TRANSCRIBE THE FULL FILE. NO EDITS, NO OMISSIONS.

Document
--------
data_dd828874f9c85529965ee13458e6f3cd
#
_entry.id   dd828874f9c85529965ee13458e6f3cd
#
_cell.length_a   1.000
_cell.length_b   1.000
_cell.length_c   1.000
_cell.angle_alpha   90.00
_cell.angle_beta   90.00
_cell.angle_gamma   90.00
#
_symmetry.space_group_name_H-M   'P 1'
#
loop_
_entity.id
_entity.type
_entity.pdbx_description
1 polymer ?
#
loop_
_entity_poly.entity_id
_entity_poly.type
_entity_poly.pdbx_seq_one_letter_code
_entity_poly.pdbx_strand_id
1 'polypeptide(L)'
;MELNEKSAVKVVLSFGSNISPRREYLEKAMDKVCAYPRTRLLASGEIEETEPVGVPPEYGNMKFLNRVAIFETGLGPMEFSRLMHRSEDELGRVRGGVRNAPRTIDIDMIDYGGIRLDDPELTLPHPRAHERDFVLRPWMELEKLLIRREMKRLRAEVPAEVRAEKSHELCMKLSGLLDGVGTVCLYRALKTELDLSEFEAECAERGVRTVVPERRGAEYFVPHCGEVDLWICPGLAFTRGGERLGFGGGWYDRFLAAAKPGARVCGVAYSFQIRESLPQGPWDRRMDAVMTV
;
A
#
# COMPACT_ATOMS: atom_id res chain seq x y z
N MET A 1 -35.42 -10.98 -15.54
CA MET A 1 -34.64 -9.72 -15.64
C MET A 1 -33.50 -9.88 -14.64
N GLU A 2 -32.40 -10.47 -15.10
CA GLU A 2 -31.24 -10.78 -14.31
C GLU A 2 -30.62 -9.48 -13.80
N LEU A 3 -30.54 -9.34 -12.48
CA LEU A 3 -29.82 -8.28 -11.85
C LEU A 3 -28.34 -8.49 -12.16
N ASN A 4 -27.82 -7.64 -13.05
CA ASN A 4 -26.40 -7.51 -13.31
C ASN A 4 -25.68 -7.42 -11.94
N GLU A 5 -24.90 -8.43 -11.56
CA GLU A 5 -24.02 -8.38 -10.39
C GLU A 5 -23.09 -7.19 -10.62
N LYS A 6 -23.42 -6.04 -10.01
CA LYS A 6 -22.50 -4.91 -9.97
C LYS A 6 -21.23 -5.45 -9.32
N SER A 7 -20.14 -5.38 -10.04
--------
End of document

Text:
data_dd828874f9c85529965ee13458e6f3cd
#
_entry.id   dd828874f9c85529965ee13458e6f3cd
#
_cell.length_a   1.000
_cell.length_b   1.000
_cell.length_c   1.000
_cell.angle_alpha   90.00
_cell.angle_beta   90.00
_cell.angle_gamma   90.00
#
_symmetry.space_group_name_H-M   'P 1'
#
loop_
_entity.id
_entity.type
_entity.pdbx_description
1 polymer ?
#
loop_
_entity_poly.entity_id
_entity_poly.type
_entity_poly.pdbx_seq_one_letter_code
_entity_poly.pdbx_strand_id
1 'polypeptide(L)'
;MELNEKSAVKVVLSFGSNISPRREYLEKAMDKVCAYPRTRLLASGEIEETEPVGVPPEYGNMKFLNRVAIFETGLGPMEFSRLMHRSEDELGRVRGGVRNAPRTIDIDMIDYGGIRLDDPELTLPHPRAHERDFVLRPWMELEKLLIRREMKRLRAEVPAEVRAEKSHELCMKLSGLLDGVGTVCLYRALKTELDLSEFEAECAERGVRTVVPERRGAEYFVPHCGEVDLWICPGLAFTRGGERLGFGGGWYDRFLAAAKPGARVCGVAYSFQIRESLPQGPWDRRMDAVMTV
;
A
#
# COMPACT_ATOMS: atom_id res chain seq x y z
N MET A 1 -35.42 -10.98 -15.54
CA MET A 1 -34.64 -9.72 -15.64
C MET A 1 -33.50 -9.88 -14.64
N GLU A 2 -32.40 -10.47 -15.10
CA GLU A 2 -31.24 -10.78 -14.31
C GLU A 2 -30.62 -9.48 -13.80
N LEU A 3 -30.54 -9.34 -12.48
CA LEU A 3 -29.82 -8.28 -11.85
C LEU A 3 -28.34 -8.49 -12.16
N ASN A 4 -27.82 -7.64 -13.05
CA ASN A 4 -26.40 -7.51 -13.31
C ASN A 4 -25.68 -7.42 -11.94
N GLU A 5 -24.90 -8.43 -11.56
CA GLU A 5 -24.02 -8.38 -10.39
C GLU A 5 -23.09 -7.19 -10.62
N LYS A 6 -23.42 -6.04 -10.01
CA LYS A 6 -22.50 -4.91 -9.97
C LYS A 6 -21.23 -5.45 -9.32
N SER A 7 -20.14 -5.38 -10.04